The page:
Health and Human Services Secretary Kathleen Sebelius wasted no time in applauding the statehouse association's move.
For an organization that prides itself on bipartisanship, the National Conference of State Legislatures annual legislative summit erupted last week in a fractious policy debate that left some members vowing never to return to the gathering.
Republican legislators said they were steamrolled by Democrats who voted to pass a series of resolutions supporting a public insurance option for heath care, cap-and-trade legislation and the Obama administration’s international trade policy. The lawmakers complained that the positions do not accurately reflect the will of most state legislators and risk tarnishing the organization’s bipartisan identity.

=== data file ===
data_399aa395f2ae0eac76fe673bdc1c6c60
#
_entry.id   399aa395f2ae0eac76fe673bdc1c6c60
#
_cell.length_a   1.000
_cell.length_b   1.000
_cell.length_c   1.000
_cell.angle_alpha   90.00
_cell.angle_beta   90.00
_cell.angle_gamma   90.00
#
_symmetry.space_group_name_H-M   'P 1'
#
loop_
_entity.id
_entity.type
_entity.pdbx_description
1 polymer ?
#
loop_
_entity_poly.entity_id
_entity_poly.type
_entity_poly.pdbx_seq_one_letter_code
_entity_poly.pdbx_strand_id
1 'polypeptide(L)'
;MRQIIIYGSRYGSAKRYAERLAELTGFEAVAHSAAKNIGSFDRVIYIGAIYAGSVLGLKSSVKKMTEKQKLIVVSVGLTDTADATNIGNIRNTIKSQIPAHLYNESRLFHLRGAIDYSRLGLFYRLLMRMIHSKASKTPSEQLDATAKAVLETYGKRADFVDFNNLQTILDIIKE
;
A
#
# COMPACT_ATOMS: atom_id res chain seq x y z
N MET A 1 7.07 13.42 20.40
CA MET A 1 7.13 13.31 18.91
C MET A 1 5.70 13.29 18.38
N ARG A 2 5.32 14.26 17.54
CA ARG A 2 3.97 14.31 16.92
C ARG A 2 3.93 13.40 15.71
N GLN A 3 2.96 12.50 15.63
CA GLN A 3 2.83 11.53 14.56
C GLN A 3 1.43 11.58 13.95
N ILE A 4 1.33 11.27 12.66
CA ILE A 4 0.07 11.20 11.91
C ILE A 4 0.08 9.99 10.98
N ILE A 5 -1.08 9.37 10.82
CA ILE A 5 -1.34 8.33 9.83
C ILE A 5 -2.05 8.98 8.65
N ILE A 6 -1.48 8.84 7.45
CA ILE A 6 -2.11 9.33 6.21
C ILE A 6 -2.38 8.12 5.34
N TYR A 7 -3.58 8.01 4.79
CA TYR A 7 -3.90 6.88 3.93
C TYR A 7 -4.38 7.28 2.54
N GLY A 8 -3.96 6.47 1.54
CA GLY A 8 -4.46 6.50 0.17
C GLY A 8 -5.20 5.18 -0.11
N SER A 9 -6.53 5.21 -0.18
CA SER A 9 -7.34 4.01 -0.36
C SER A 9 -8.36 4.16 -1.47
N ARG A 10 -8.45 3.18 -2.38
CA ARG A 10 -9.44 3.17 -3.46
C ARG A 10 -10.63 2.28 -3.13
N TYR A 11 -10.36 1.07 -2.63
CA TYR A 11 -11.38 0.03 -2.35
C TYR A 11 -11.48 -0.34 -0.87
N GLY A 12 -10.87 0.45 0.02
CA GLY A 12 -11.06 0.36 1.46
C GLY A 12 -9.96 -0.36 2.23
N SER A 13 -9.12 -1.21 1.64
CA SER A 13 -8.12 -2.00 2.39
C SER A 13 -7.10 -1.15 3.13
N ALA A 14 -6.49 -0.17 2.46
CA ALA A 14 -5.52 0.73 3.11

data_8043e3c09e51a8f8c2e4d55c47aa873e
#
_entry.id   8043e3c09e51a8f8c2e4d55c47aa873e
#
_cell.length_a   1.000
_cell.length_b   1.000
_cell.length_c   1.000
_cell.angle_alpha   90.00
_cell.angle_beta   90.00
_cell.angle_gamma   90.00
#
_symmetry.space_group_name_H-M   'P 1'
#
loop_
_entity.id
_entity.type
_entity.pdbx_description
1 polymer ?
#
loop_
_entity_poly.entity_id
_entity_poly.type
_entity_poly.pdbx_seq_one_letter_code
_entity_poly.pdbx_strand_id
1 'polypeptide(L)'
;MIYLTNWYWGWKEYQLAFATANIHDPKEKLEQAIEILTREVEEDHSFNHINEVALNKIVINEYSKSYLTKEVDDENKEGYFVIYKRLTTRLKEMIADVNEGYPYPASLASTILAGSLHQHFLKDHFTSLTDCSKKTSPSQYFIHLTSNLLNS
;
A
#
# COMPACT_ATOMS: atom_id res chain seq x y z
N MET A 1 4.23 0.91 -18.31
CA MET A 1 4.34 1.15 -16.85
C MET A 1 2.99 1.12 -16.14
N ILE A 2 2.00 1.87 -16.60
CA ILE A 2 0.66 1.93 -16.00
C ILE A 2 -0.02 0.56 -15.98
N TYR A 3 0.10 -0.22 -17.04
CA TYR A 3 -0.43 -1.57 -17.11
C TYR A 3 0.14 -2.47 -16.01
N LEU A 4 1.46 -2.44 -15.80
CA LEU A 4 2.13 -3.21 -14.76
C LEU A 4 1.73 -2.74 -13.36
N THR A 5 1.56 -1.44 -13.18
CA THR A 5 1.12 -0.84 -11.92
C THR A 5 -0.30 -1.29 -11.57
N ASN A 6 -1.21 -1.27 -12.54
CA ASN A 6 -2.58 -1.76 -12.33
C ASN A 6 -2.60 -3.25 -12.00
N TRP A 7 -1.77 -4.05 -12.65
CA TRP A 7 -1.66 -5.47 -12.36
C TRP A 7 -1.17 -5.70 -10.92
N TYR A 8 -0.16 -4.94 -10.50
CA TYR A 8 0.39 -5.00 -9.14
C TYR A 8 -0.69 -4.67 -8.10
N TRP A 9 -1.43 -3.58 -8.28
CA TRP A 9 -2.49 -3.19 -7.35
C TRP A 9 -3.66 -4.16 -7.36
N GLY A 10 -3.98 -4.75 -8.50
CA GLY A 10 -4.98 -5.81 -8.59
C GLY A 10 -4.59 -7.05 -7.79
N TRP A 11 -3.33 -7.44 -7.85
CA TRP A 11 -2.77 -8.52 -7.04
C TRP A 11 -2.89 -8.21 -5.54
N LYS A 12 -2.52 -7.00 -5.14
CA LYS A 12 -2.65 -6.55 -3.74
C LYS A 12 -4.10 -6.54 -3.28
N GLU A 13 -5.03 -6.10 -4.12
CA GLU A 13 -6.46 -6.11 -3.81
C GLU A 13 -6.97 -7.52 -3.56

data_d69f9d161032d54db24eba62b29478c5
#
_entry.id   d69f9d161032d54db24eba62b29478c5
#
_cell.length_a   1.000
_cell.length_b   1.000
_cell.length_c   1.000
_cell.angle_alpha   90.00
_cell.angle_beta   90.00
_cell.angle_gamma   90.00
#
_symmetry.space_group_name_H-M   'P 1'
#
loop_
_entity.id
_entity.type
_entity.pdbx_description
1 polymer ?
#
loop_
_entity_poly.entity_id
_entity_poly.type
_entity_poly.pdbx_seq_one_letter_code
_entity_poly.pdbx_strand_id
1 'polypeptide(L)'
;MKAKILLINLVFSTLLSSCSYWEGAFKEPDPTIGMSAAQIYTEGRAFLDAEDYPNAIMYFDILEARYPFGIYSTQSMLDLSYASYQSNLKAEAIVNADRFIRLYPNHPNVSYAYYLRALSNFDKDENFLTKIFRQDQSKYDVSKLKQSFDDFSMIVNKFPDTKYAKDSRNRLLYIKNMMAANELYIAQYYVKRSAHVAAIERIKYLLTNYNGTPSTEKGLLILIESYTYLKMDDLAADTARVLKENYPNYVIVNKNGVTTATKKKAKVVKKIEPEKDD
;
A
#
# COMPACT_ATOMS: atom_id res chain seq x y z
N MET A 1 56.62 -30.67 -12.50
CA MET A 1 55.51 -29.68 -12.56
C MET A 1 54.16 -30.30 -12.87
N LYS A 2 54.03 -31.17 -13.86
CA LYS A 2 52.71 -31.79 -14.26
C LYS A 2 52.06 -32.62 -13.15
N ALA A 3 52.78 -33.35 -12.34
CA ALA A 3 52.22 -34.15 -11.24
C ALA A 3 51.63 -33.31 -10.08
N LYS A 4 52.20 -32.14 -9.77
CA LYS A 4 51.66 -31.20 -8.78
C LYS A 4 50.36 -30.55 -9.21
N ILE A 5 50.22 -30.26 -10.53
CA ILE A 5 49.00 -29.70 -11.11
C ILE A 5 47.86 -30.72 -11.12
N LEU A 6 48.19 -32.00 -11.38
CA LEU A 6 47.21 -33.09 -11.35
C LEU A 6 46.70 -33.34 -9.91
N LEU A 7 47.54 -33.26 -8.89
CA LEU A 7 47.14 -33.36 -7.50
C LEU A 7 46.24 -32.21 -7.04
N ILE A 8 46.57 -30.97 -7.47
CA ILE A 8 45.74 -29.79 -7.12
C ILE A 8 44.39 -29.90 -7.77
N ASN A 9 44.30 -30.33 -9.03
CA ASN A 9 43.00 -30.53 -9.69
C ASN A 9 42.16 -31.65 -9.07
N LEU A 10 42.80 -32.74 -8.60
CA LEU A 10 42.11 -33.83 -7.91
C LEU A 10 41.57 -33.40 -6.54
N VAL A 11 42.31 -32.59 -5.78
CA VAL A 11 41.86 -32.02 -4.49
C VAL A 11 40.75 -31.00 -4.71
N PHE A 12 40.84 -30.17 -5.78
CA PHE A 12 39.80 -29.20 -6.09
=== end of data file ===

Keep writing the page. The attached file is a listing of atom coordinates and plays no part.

“The purpose of the National Conference of State Legislatures has always been to have a healthy discussion and be able to come up with something that the majority can live with,” State Senator Judy Lee (R-ND) said in an interview. “We had this quite strident, quite pointed pro-Obama policy come to the floor. It doesn’t suit, in my opinion, the spirit of the NCSL.”
Lee, the chairwoman of the group’s health committee, said that she and other GOP legislators who attended the week-long conference in Philadelphia were particularly unhappy about a health care reform resolution that endorsed a public option. Any federal health care package “should include public insurance options side-by-side with commercial insurance for those for whom private insurance is not the best option,” the resolution read.